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M. Gira | Drainland | Review

Metroland, Albany NY | J. Eric Smith

Drainland's oftentimes disturbing imagery makes it a record to avoid like buboes for the faint of constitution.

While quasi-religious gumpisms and random acts emerge as the preferred salves for the collective cultural conscience during our Fluffy Spirituality Phase, Michael Gira stands before the horrifically confrontational Swans screaming in confusion over the painful messiness involved with being animated (but transcendence seeking) meat. His limping quest to reconcile (and not just salve) the chafe of selfish bodily reality against social convention and spiritual aspiration is documented on records with Circus Mort, Swans, Skin (Gira), and The World of Skin, any of which can serve as an effective antidote to the unpleasant numbing and tingling effects caused by overuse of Fluffy Spirituality Salve.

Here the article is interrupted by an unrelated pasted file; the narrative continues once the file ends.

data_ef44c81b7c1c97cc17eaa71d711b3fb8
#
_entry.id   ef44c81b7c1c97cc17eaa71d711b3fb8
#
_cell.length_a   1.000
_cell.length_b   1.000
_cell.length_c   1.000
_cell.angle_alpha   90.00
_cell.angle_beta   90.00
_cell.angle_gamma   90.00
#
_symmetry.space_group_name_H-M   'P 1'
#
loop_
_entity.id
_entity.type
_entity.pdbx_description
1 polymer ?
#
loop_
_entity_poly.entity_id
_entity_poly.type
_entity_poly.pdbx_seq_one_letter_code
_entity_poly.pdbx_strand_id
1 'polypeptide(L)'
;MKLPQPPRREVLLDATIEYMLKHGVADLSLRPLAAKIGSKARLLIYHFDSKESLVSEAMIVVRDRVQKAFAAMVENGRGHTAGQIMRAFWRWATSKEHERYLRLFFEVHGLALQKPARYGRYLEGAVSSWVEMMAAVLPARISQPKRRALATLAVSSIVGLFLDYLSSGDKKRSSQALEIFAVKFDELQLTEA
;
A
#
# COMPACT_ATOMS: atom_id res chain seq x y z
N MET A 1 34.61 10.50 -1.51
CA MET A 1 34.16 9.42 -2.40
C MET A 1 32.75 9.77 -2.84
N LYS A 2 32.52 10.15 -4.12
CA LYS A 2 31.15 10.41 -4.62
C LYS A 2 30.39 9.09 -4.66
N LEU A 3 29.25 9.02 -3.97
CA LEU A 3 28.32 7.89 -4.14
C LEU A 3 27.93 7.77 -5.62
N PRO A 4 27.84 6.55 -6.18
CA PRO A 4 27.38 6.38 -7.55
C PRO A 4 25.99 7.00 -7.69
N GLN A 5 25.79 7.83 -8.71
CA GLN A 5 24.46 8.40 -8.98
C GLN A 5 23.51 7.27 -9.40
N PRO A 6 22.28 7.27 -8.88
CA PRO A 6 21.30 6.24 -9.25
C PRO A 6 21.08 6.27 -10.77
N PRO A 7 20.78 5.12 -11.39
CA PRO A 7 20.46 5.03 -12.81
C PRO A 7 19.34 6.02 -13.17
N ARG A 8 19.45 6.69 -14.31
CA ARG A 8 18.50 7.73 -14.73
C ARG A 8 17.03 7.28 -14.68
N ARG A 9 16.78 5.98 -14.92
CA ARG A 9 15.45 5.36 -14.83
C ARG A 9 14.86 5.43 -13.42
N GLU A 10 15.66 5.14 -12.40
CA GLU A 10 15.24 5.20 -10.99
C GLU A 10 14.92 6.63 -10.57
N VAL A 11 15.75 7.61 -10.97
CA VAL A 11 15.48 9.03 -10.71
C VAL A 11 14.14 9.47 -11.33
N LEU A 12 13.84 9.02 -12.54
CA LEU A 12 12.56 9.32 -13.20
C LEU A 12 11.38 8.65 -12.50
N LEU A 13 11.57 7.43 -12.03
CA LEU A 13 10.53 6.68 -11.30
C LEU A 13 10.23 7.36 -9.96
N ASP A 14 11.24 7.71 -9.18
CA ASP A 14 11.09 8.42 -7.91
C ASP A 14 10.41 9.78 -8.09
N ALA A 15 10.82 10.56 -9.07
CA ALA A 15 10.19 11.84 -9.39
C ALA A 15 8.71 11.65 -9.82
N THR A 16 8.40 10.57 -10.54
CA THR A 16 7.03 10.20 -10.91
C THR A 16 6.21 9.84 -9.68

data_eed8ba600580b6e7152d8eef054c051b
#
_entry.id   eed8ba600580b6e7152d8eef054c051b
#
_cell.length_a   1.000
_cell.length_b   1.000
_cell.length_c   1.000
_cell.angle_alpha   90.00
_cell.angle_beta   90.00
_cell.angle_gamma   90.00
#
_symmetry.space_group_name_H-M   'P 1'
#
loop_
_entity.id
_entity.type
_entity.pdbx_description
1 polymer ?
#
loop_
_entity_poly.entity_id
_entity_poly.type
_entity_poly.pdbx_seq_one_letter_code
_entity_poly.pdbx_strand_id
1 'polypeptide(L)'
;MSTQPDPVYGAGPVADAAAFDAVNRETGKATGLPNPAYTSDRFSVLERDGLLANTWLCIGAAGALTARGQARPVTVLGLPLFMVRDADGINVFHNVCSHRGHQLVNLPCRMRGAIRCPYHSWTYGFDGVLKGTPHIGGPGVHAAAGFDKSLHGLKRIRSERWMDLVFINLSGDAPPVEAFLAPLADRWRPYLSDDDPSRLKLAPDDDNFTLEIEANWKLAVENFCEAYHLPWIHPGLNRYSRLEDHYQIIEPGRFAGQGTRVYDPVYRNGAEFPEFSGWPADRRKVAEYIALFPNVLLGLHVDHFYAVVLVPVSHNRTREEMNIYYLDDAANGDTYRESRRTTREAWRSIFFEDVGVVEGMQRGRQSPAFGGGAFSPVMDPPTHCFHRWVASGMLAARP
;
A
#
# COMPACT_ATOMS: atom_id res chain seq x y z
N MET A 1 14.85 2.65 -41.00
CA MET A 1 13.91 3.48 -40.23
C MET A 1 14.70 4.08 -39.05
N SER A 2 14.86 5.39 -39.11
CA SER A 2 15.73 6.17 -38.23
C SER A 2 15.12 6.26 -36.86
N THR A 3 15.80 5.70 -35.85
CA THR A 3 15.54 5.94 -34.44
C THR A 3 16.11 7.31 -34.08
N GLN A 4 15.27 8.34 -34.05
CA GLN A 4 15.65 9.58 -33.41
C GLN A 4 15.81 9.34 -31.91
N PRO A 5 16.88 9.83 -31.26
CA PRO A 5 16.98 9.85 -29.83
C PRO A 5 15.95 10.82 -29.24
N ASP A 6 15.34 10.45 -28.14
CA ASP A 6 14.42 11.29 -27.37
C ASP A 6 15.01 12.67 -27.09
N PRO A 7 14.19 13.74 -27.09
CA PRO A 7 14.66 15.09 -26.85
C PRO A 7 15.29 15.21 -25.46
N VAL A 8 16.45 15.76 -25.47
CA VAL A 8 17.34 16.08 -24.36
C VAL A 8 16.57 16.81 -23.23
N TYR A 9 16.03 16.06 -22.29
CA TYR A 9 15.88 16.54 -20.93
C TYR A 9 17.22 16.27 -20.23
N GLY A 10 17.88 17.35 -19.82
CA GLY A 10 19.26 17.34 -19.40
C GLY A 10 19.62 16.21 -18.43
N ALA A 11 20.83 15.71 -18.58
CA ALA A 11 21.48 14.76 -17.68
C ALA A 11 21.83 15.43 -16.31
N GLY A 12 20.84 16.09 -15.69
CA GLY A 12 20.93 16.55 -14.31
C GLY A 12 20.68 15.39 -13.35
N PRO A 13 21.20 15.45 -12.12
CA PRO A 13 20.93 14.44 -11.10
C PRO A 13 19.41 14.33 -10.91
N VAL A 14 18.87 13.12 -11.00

Drainland, featuring fellow Swans Jarboe and Bill Rieflin, provides the newest chapter in Gira's progress as reluctant pilgrim. The Branca-meets-Wagner triple guitar attack of Swans' recent The Great Annihilator has been replaced with lean tape-loop/sample driven grooves wrapped in organ washes and resonant twelve-string drones. Gira's voice remains a natural wonder—a sepulchral bass that is both meditative and mournful, and is perfectly suited to songs with titles like "Why I Ate My Wife," "I See Them All Lined Up," and "Where Does the Body Begin?"

Drainland's oftentimes disturbing imagery makes it a record to avoid like buboes for the faint of constitution. However, for those willing to work through difficult art for content, Drainland can provide more illumination on the nature of transcendence and redemption that can any of the Chubby Angel's Homily Desk Calendars published this year. Guaranteed.

Copyright 1995 J. Eric Smith (GNHN)

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